Global Warming / Biofuel Tragedy

Time, not always my favorite publication, hit on a couple of points I have made recently in an article called the Clean Energy Scam.  This article has been around for a few weeks but I am only just now getting to it.

First, I made the point just the other day that inordinate focus on global warming is crowding out other more important environmental issues, sucking the oxygen out of causes like private land trusts that are attempting to preserve unique areas.  As Time says:

The Amazon was the chic eco-cause of the 1990s, revered as an
incomparable storehouse of biodiversity. It's been overshadowed lately
by global warming

Much has been made of Brazil's efforts to reduce imported oil.  Too much credit has been given to ethanol -- most of Brazil's independence came from a number of domestic oil developments.  However, Brazil has been a leading promoter of ethanol through government policy, and this focus on ethanol has had a lot to do with deforestation in the Amazon, as rising crop prices due to biofuel mandates have spurred a rush to clear new land.  Now, US and European ethanol policies are just accelerating this trend:

This land rush is being accelerated by an unlikely source: biofuels. An
explosion in demand for farm-grown fuels has raised global crop prices
to record highs, which is spurring a dramatic expansion of Brazilian
agriculture, which is invading the Amazon at an increasingly alarming
rate.

it never made any sense that a fuel that requires more energy to produce than it provides could ever be "green," but only now are the politically correct forces accepting what I and others have been saying for years:

But several new studies show the biofuel boom is doing exactly the
opposite of what its proponents intended: it's dramatically
accelerating global warming, imperiling the planet in the name of
saving it. Corn ethanol, always environmentally suspect, turns out to
be environmentally disastrous. Even cellulosic ethanol made from
switchgrass, which has been promoted by eco-activists and eco-investors
as well as by President Bush as the fuel of the future, looks less
green than oil-derived gasoline.

The rest of the article is quite good.  I don't like to criticize where other people choose to spend their charitable dollars, but it is just amazing to me that environmentally-concerned people could give $300 million to Al Gore just to squander on advertising.  (By the way, Al Gore claims to have not only invented the Internet, but to have "saved" corn ethanol from government defunding).  I think about how much $300 million could have achieve in private land trusts trying to buy up and preserve the Amazon, and I could cry.  But all I can do is plug along and give what I can.  I donate to both the Nature Conservancy and World Land Trust.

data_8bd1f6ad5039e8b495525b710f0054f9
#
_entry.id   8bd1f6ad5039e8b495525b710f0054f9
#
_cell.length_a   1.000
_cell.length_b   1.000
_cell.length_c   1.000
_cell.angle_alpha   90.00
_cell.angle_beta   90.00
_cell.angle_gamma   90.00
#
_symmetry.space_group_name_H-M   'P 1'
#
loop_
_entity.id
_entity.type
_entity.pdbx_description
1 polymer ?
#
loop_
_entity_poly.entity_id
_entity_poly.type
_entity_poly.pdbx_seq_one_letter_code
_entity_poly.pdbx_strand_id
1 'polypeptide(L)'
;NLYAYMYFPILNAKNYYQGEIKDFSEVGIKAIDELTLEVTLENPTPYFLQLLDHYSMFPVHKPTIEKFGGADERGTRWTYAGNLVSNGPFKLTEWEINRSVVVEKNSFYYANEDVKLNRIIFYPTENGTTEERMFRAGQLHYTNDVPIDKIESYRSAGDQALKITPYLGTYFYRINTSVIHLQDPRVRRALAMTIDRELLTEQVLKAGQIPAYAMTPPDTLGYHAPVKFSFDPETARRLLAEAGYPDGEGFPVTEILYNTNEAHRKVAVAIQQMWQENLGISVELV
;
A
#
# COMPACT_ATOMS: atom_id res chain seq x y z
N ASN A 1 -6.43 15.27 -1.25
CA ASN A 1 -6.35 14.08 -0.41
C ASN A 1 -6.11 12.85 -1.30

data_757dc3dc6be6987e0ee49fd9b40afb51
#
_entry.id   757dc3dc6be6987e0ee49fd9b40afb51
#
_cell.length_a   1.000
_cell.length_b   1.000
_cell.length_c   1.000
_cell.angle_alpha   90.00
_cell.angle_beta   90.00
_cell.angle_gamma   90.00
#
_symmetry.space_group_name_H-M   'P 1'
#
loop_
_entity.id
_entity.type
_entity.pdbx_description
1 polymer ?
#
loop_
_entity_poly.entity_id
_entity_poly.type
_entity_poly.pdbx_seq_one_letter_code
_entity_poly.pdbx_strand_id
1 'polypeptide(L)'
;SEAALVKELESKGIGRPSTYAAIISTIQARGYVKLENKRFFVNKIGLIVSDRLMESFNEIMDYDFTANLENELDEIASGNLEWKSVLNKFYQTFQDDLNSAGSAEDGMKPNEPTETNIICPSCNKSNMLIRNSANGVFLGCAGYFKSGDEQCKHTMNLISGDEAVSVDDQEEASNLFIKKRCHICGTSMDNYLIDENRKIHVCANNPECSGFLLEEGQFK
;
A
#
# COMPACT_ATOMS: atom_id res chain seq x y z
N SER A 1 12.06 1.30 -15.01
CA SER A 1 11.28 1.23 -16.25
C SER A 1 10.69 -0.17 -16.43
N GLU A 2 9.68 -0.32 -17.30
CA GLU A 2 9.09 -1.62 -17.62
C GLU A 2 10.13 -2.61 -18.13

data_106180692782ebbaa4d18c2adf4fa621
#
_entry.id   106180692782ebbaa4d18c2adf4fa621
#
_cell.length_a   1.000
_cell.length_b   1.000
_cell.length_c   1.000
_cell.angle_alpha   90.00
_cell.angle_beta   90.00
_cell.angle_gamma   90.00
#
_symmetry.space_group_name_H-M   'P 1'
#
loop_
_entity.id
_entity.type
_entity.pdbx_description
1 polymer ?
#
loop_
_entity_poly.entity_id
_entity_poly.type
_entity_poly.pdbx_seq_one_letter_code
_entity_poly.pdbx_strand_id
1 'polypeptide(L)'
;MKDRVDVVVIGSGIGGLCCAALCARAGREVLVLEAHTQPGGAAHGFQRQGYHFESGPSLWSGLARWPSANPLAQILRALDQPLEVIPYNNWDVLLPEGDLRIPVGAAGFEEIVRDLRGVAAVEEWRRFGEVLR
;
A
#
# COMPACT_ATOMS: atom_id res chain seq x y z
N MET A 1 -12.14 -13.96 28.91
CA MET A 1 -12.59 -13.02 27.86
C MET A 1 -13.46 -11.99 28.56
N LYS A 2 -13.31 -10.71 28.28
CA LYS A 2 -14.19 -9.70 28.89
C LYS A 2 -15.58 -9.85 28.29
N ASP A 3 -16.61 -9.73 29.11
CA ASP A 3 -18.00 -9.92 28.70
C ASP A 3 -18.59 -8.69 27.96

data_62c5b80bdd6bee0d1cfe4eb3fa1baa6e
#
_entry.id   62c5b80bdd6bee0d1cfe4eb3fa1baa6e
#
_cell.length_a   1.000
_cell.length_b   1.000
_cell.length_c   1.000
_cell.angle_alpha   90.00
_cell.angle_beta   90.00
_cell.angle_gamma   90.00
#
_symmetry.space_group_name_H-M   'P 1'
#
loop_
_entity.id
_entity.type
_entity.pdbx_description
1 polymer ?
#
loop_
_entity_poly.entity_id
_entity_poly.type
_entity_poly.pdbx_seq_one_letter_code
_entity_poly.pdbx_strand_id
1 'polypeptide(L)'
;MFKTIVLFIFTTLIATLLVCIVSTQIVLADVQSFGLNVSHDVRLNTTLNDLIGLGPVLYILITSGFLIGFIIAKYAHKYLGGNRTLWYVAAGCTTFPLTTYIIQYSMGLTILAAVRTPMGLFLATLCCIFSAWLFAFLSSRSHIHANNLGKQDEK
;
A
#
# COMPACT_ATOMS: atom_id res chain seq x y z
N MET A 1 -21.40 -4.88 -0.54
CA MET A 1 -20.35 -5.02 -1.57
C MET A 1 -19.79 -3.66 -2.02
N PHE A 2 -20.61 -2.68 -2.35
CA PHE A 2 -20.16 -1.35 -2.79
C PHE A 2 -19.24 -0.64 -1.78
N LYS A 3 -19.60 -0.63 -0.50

• Craig

    Here in northern Utah, TNC is trying to get the county to issue a $20 million bond for "open space," which means making taxpayers pay for land conservation. I'm usually a fan of TNC, but not in this case.

  • http://www.timworstall.com Tim Worstall

    Re Al? $300 mil?

    Some of us are still fighting the good fight.
    http://www.theregister.co.uk/2008/04/04/gore_solveit_campaign/

  • dave smith

    "This land rush is being accelerated by an unlikely source: biofuels."

    The fact that the word "unlikely" is used indicates rapant economic ignorance among our population. I can't fathom why in increase in grain prices surprises anyone.

  • http://americandigest.org vanderleun
  • SRC

    $300 mil, through the World Land Trust will get you 3,000,000 acres. Almost 4700 square miles. By comparison, Connecticut is 5544 square miles. I honestly thought it would be more, but it is still money better spent than the Al Gore hype machine, for certain. Then when you consider the country and entire planet is about to throw trillions of dollars down the drain you realize that those acres would really add up.

  • TheSUBWAY.com

    We found an interesting article about the problems with Ethanol on ConsumerReports.org:

    http://blogs.consumerreports.org/cars/2008/03/ethanol-e85.html

    "But there are some problems with increasing ethanol blends. Ethanol contains less energy than gasoline, so increasing the amount of ethanol in gasoline will likely result in lower fuel economy. Increasing standard fuel blends from zero to 10 percent ethanol, as is happening today, has little or no impact on fuel economy. In tests, the differences occur within the margin of error, about 0.5 percent. Further increasing ethanol levels to 20 percent reduces fuel economy between 1 and 3 percent, according to testing by the DOE and General Motors. Evaluations are underway to determine if E20 will burn effectively in today's engines without impacting reliability and longevity, and also assessing potential impact on fuel economy."

    TheSUBWAY.com would like to invite readers to post their own views and ideas in TheSUBWAY.com's Investor Forum:

    http://investor-forum.thesubway.com/